Helpful hints for searching
1- Many publishers offer keyword searching of reference lists.
2- Most cited reference searches only index the 1st author. The Web of Science indexes all article authors.
3- Keep in mind that citing authors may have typed the journal name, year, or volume # incorrectly.
4- Try combining the cited reference search data from 2 or more databases.
5- Use truncation symbols to search for variants.
1. Search library databases that include all references that cite an article. This guide lists all of the library databases that search for citing references.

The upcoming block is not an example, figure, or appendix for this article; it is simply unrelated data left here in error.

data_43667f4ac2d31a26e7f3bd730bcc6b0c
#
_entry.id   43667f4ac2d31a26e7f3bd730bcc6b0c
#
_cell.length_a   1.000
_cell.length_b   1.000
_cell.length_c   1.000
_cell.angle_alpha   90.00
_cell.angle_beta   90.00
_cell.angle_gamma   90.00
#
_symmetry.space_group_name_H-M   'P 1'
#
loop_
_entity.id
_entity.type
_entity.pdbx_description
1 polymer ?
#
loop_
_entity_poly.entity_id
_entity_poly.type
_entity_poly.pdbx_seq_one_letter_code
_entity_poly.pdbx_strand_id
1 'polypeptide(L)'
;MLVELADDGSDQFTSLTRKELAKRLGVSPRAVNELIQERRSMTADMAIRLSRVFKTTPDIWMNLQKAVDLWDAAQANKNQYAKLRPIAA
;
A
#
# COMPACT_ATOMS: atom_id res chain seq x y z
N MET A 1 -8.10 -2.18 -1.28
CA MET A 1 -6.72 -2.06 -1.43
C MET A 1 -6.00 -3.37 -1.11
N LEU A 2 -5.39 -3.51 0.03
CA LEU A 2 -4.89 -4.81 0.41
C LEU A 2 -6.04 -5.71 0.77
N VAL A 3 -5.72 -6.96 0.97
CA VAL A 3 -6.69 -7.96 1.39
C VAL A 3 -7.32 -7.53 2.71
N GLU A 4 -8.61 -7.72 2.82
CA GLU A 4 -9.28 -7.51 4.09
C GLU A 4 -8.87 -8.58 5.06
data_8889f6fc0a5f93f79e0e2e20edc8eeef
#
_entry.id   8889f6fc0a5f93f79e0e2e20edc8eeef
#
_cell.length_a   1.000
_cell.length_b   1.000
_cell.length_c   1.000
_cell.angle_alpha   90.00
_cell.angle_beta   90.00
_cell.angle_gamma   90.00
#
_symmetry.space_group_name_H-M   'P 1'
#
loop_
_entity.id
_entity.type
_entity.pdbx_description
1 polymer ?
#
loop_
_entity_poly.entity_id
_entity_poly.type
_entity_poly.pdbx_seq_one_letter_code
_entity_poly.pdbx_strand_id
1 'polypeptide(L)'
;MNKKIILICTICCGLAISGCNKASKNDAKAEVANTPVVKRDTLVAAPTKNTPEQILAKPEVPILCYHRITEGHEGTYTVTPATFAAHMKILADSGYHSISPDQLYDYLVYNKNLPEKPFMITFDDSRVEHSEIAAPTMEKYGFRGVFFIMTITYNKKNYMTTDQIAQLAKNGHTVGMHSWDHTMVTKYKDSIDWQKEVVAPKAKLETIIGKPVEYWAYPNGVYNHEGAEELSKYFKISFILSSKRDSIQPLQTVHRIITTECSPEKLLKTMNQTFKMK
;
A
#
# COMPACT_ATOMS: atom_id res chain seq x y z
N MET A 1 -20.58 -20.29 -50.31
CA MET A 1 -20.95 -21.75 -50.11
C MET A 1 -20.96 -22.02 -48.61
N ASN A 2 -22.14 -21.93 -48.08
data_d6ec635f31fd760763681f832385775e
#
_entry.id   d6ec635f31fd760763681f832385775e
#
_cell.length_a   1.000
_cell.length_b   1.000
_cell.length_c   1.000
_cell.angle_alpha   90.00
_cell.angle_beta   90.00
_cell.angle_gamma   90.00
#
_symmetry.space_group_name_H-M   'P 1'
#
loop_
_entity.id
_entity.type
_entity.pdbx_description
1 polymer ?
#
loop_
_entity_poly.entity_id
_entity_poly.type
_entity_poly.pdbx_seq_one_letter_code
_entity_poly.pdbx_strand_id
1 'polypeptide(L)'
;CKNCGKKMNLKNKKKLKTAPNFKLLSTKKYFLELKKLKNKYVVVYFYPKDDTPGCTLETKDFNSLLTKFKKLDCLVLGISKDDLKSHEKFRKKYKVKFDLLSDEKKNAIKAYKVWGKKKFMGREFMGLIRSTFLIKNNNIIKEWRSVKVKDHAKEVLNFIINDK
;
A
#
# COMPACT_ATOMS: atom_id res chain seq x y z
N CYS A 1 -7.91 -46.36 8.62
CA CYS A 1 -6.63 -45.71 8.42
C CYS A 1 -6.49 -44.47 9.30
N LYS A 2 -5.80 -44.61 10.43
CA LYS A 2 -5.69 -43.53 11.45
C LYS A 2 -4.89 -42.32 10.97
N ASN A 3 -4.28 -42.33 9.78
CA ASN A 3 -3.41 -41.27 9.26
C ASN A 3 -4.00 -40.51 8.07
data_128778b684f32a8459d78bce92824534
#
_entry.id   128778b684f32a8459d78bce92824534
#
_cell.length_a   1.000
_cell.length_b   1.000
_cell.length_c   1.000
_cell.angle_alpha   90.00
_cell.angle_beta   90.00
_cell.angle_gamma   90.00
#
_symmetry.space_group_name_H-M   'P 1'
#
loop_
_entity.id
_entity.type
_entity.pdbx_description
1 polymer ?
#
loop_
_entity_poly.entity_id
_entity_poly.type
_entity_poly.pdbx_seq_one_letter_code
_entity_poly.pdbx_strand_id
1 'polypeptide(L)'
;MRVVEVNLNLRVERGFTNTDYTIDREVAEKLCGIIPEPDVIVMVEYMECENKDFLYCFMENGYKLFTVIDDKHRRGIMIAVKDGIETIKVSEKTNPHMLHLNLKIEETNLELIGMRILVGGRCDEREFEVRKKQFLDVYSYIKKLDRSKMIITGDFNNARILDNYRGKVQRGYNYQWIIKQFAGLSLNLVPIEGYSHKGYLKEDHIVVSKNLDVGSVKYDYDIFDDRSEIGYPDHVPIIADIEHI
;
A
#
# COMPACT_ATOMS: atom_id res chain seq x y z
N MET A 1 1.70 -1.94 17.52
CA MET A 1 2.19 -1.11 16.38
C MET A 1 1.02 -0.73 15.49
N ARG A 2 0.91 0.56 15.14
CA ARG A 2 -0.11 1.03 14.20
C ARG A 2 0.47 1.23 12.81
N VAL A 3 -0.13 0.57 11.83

2. Search more than one database. Anyone performing a cited reference search needs to start with the Web of Science. However, the Web of Science does not index all articles so you will want to include other databases to find articles that may have cited the article but are not indexed by the Web of Science. Google Scholar is a great resource for finding citing articles.
3. Compare the lists of citing articles to remove duplicates.
4. Search for variations. Articles can be cited incorrectly, that is, the wrong date is attributed to an article or the author's name is either mispelled or is missing an initial. The Web of Science cited reference search is a great place to start. Type in an author's name and include an * to replace perhaps the middle initial.
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